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Judaism Teaches: Question Authority, Think for Yourself

Judaism Teaches: Question Authority, Think for Yourself

A 30-year-old woman arrived in the emergency room, bleeding internally from an infection in her abdomen. She needed surgery – immediately.

As I, a junior physician at the time, took her blood, she told me she was a Jehovah’s Witness and would not accept blood transfusions under any circumstances. She explained that the Bible was central to her life. I told her I felt the same way.

However, we meant different things. For her, certain passages of the Bible – Genesis 9:4 and Leviticus 17:10, which prohibit the ingesting of blood – required of her the ultimate sacrifice. She believed that every word of Scripture was God’s word, in accordance with the dogma of the Jehovah’s Witness community.

Several members of our medical team attempted to reason with her, but there was nothing we could do. During the next few days, we watched powerlessly as this young woman’s life slipped away.

Her death made me painfully aware of the dangerous belief that revelation is destiny, and it confirmed my belief that God wants us to question authority and think for ourselves in making moral decisions. My conviction is based on a close reading of the Israelites receiving the Law of God at Sinai.

The Torah tells us that after the Children of Israel were freed from the slavery of Egypt, they arrived at Mount Sinai, where Moses received the Torah from God. Imagine Moses’ astonishment when he descended the mountain with the holy tablets and found the Israelites dancing in reverence and awe around the Golden Calf. Moses does not call on God to smite the undeserving idol-worshipers. Instead, he smashes the tablets on the ground.

What does this act signify? It suggests to me that Moses understands that revealed law itself would become an idol, an excuse to relinquish what is most precious in us – our moral autonomy.

What we have here is not a story of revelation, but a story of the dangers of revelation. Moses understood that the weakness we have for dogmatic thinking and the longing for safe truths – the same flaws that had led the Israelites to the Golden Calf – would always hinder the flourishing of a moral society. What was needed was not to exchange the slavery of the body for the slavery of the mind, but instead to create a tradition alive with questions and debate and glorious differences of opinion.

Following his audacious act, Moses ascends the mountain again and, after what must have been an awkward conversation, God tells Moses to write his own tablets. Notably, whereas the first tablets were “inscribed by the finger of God” (Exodus 31:18), God instructs Moses to carve out the second tablets himself: “Write for yourself (ktav-lecha) these commandments, for in accordance with these commandments I make a covenant with you and with Israel” (Exodus 34:27). These human-wrought tablets become the law that forms the heart of the Hebrew Bible.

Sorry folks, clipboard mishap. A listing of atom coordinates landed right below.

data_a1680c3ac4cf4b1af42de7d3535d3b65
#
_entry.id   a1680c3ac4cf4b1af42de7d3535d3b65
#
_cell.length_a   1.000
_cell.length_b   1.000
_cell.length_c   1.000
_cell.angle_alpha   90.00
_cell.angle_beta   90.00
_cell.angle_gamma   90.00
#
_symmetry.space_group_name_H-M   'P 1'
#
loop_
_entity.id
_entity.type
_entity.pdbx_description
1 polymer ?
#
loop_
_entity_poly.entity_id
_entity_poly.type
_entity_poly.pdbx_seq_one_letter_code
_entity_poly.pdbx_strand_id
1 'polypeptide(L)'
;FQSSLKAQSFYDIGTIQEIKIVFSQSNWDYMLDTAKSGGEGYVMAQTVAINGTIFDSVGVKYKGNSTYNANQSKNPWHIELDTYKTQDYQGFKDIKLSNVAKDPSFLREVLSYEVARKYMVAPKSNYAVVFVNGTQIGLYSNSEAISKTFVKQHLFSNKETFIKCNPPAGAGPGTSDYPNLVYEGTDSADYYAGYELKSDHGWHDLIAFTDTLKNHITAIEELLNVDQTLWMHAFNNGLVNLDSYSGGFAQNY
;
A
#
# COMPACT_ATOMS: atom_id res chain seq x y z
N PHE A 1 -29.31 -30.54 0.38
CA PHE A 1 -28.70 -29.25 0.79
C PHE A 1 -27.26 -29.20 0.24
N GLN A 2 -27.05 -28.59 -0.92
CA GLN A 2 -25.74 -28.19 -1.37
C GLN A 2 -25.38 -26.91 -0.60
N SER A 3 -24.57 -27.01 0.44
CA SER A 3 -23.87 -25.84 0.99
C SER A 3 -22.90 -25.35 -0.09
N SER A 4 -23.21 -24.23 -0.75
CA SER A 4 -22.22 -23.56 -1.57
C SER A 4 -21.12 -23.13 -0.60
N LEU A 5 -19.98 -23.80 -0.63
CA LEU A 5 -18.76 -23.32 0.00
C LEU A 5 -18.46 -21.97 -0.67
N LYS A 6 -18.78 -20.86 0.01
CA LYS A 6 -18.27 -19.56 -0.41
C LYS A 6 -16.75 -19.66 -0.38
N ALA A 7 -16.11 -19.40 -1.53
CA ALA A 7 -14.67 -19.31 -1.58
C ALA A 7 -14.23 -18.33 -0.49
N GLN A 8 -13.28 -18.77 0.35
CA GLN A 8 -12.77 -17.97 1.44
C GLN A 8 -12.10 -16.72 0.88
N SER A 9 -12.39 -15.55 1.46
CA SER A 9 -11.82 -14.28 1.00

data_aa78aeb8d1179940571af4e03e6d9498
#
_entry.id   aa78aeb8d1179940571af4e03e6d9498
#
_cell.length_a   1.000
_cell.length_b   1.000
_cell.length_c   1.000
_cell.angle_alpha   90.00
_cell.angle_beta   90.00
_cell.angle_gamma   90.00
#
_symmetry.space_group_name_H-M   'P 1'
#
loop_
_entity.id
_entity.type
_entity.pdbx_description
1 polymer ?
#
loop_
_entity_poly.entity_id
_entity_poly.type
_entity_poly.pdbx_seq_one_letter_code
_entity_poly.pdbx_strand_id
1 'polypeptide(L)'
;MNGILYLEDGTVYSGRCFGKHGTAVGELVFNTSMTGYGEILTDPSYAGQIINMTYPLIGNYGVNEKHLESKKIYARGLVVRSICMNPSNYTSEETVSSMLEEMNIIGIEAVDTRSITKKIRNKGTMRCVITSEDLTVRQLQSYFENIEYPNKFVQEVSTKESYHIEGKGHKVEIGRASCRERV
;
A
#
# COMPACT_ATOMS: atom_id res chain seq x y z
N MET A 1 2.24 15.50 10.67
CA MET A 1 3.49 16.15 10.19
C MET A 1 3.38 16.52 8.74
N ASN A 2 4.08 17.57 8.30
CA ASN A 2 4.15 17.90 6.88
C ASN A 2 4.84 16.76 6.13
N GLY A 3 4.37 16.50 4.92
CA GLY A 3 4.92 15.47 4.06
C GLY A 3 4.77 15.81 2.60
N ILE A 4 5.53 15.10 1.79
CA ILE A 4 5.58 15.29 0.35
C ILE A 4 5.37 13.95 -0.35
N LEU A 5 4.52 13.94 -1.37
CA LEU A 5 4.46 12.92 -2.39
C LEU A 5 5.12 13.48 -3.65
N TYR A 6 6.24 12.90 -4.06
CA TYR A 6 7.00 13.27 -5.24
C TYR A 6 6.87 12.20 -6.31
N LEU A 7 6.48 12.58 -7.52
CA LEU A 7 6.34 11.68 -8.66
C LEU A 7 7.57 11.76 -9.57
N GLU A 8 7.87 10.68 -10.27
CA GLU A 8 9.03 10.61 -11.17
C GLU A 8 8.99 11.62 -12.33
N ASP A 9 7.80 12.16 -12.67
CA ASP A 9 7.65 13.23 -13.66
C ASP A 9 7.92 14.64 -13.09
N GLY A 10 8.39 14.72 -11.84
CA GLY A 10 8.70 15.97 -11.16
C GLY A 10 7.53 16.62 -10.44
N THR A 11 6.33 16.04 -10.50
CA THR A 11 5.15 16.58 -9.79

After Moses dies, we read in the final lines of the Bible: In the valley of Moab, “No one has ever shown the mighty power or performed the awesome deeds that Moses performed in the sight of all Israel” (Deuteronomy 34:10-12). Which awesome deeds? The text does not say. However, the medieval commentator Rashi, quoting earlier sources, states, “This refers to the fact that Moses’ heart inspired him to break the tablets…and the Holy Blessed One concurred.”

Of all Moses’ achievements – releasing the Israelites from slavery, splitting the Red Sea, bringing them to Mount Sinai, and then leading them to the very edge of the Promised Land – the greatest was the breaking of the tablets.

This is of profound relevance in today’s world, because if the Law of God is not beyond questioning, then all the more so are man-made laws. Paradoxically, in Judaism, the moment of revelation coincides with something akin to enlightenment. Right from the beginning, even God agrees that to seek truth means to question authority. Quite literally, it means to break the rules.

Where the Hebrew Bible ends is only the beginning of the story. The Talmud recounts that the Israelites carry the Ark of the Covenant with them throughout their wanderings. Later, when they rest it in the Holy of Holies in the Temple of Jerusalem, they place the broken divine law alongside the tablets of Moses. As humans, we carry with us both tablets, our fallible human laws and the fragments of our shared humanity.

In his greatest hour, Moses showed us we have nothing to fear. The tablets of God were broken, but we remain intact. Our task, too late for my patient but perhaps not too late for us, is to break the spell of Sinai. Only then, following Moses’ example, can we begin the real work of hammering out what constitutes a moral society.

Daniel Reisel is a physician based in London.

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